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Simple Tor setup on macOS

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There are many reasons you might want to browse anonymously which can be accomplished by using Tor. The setup instructions on Tor’s website are quite scattered and outdated so here are some steps to setup Tor on macOS with a simple automated script at the end.

Simple Tor setup on macOS

I’m using macOS Catalina (10.15) for the following instructions but it should work on almost any macOS version.

Tor Browser

Tor Browser

The most simple way to surf anonymously with Tor is to just grab Tor Browser. It’s a modified version of Firefox Extended Support Release (ESR) with Tor and some extensions (Torbutton, TorLauncher, NoScript, and HTTPS-Everywhere) built right in. Upon start, Tor Browser automatically starts the required Tor background processes and routes traffic through the Tor network. That’s the way to go if you want the highest level of protection without much further configuration.

But it’s based on an older version of Firefox and there might be more you want to do anonymously on your machine than just browsing the web, like accessing resources via the Terminal or any other app. Or just use the browser you’re used to.

For this you need to have Tor installed on your system and additionally set specific proxy values in your network preferences after you’ve started Tor.

Be aware that the instructions and the script mentioned below will not make whatever you do on the web anonymous. Much depends on your browsing habits, what apps you're using, and none of the methods below will offer the same level of protection than Tor Browser out of the box. You have been warned.

Install Tor

Contrary to the weirdly outdated install instructions on Tor’s website (hey, remember Macports?), installing Tor on macOS is super simple with Homebrew.

In your Terminal execute:

Terminal window
brew install tor

Then you can start it up by running:

Terminal window

Congratulations, you now have Tor running on your system. But none of your network traffic is routed through it yet.

In order for all your system traffic being routed through Tor you need to adjust your system’s network proxy settings which you can either do visually in the System Preferences or programmatically via macOS’s builtin networksetup.

Set network proxy settings via System Preferences

You can do this under System Preferences > Network by creating a specific Tor network location for it:

  1. From Location dropdown at the top, select Edit Locations…
  2. Create a new location by hitting the plus button and name it Tor. Hitting Done will select the new location which is now ready to be configured.
  3. Go to Advanced > Proxies and activate SOCKS Proxy and add those values:
  • SOCKS proxy server: localhost
  • Port: 9050

Network Settings

After hitting OK & Apply at the initial network screen, you can easily switch to this newly created location from your menu bar under  > Location whenever you start up Tor.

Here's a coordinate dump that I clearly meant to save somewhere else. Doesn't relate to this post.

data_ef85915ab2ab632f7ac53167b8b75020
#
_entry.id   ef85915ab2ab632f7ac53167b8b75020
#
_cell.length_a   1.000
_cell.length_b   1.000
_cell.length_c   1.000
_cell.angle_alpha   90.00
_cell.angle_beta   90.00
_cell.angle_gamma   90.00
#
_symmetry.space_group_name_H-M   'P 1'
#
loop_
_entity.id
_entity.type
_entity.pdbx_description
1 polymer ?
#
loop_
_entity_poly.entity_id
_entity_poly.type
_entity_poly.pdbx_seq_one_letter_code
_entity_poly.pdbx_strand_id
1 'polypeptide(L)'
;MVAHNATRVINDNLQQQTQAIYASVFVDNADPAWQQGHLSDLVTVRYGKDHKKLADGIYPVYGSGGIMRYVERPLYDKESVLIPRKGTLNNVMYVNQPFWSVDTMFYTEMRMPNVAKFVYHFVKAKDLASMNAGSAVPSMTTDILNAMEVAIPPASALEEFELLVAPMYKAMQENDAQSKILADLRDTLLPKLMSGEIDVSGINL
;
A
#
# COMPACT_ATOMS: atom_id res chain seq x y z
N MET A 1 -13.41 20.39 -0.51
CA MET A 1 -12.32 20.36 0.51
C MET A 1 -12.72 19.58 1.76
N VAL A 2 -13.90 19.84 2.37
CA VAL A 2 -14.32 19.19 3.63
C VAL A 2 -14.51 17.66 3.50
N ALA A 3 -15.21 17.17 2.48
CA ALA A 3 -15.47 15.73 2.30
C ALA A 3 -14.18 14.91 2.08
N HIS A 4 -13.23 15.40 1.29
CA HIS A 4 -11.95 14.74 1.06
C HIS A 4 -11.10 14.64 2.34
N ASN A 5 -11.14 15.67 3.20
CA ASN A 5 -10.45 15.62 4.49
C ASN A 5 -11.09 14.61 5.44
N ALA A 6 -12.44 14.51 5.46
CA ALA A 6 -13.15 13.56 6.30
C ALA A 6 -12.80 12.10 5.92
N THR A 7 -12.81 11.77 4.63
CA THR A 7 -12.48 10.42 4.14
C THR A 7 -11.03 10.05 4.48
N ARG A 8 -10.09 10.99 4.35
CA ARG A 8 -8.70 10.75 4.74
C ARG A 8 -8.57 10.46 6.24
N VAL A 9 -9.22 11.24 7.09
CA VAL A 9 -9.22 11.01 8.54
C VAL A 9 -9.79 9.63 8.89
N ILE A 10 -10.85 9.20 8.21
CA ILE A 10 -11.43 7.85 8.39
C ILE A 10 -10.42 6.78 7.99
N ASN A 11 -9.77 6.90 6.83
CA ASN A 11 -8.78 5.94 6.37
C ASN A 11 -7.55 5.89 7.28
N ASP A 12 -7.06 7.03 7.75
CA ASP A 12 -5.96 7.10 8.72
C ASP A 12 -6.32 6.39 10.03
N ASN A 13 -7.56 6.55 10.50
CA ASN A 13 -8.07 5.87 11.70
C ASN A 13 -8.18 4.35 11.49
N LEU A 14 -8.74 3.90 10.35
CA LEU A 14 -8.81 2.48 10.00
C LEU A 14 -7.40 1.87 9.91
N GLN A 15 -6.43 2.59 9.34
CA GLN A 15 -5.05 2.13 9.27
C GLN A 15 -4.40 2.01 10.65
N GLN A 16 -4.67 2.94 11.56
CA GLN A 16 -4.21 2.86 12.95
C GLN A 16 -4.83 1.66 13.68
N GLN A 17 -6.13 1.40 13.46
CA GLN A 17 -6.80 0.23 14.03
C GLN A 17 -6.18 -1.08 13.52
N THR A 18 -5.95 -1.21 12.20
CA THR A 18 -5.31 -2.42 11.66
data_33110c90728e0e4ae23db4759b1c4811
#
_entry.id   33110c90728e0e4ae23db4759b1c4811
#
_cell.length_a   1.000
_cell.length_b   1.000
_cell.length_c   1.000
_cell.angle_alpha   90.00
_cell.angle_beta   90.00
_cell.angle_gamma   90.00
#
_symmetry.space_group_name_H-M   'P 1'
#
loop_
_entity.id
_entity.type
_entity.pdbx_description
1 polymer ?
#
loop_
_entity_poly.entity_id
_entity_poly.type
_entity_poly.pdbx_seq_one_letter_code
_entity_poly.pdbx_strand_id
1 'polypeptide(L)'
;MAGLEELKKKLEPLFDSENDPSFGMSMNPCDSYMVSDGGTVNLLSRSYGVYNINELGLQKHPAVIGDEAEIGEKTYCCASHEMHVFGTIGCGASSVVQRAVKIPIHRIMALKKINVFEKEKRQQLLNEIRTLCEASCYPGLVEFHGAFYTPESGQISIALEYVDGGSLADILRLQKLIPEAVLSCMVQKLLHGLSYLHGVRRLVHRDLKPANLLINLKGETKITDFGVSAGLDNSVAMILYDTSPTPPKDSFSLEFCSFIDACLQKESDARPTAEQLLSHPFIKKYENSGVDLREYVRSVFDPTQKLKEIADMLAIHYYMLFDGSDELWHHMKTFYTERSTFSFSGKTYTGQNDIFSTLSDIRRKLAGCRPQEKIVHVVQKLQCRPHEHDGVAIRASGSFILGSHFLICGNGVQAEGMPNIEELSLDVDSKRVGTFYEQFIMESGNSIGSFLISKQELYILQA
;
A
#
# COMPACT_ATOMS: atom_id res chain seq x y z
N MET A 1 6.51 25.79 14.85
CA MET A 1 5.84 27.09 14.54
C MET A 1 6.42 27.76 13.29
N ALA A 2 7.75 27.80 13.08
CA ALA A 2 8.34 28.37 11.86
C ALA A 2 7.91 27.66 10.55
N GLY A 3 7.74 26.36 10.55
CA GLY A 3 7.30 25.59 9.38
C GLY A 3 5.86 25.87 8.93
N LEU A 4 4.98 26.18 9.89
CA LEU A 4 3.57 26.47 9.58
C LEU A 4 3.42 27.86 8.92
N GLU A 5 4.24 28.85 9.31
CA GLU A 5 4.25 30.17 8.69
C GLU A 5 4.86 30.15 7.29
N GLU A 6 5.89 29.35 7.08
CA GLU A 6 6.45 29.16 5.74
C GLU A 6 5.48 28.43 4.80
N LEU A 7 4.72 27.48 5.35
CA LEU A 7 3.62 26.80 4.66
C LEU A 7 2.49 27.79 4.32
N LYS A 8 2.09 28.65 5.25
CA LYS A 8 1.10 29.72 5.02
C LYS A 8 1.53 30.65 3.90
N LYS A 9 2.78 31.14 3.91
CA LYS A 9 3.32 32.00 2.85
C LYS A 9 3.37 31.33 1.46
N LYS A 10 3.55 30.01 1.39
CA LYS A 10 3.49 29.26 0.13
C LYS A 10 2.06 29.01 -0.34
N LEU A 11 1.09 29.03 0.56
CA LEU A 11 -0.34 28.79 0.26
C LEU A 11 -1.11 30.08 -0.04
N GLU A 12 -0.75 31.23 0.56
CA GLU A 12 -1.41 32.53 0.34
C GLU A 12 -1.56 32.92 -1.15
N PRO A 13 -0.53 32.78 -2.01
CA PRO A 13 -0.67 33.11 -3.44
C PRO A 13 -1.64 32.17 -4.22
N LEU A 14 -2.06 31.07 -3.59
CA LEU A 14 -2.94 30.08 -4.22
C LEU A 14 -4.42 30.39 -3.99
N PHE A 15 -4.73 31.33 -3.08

Switching to the Tor location routes all network traffic on your system through Tor. Note that you have to repeat those steps for every other network interface if you use, say, Wi-Fi and Ethernet interchangeably.

All in one go: start Tor & set network proxy settings automatically

When you’re already in the Terminal to start up Tor, additionally setting the network settings involves a lot of fiddling around. Ain’t nobody got time for that.

Thankfully macOS provides a way to programmatically set those proxy values via the networksetup utility. I’ve found a nice script for this but running it opened multiple admin password prompts. So I extended it a bit to make it more user friendly.

In a nutshell, this shell script asks you for your admin password upfront, starts up Tor, and sets all required proxy network settings automatically:

#!/usr/bin/env bash
# 'Wi-Fi' or 'Ethernet' or 'Display Ethernet'
# Ask for the administrator password upfront
sudo -v
# Keep-alive: update existing `sudo` time stamp until finished
while true; do sudo -n true; sleep 60; kill -0 "$$" || exit; done 2>/dev/null &
# trap ctrl-c and call disable_proxy()
function disable_proxy() {
sudo networksetup -setsocksfirewallproxystate $INTERFACE off
echo "$(tput setaf 64)" #green
echo "SOCKS proxy disabled."
echo "$(tput sgr0)" # color reset
trap disable_proxy INT
# Let's roll
sudo networksetup -setsocksfirewallproxy $INTERFACE 9050 off
sudo networksetup -setsocksfirewallproxystate $INTERFACE on
echo "$(tput setaf 64)" # green
echo "SOCKS proxy enabled."
echo "$(tput setaf 136)" # orange
echo "Starting Tor..."
echo "$(tput sgr0)" # color reset

Save this script under something like tor.sh in one of your sourced bin folders, make it executable with chmod + x and use it as a replacement for the general tor command. So you can just run

Terminal window

and Tor should run smoothly on your system without additional configuration:

Tor running in Terminal

Verify you’re indeed browsing over the Tor network by going to check.torproject.org.

When you’re done, just exit the script with ctrl + c and the network settings will be reverted to their previous configuration.

Non-standard apps

Some apps are just not good Mac citizens and use their own network settings, ignoring macOS system network proxy settings. E.g. older versions of Google Chrome were using their own custom network settings and therefore were not routing their web traffic through the proxy configured in System Preferences.

But the most recent Chrome version automatically picks up macOS’s native proxy settings, as does the most recent version of Firefox.

Always check your Tor connection with whatever app you’re using and if needed set the proxy preferences manually in the respective app with:

  • SOCKS proxy server: localhost
  • Port: 9050

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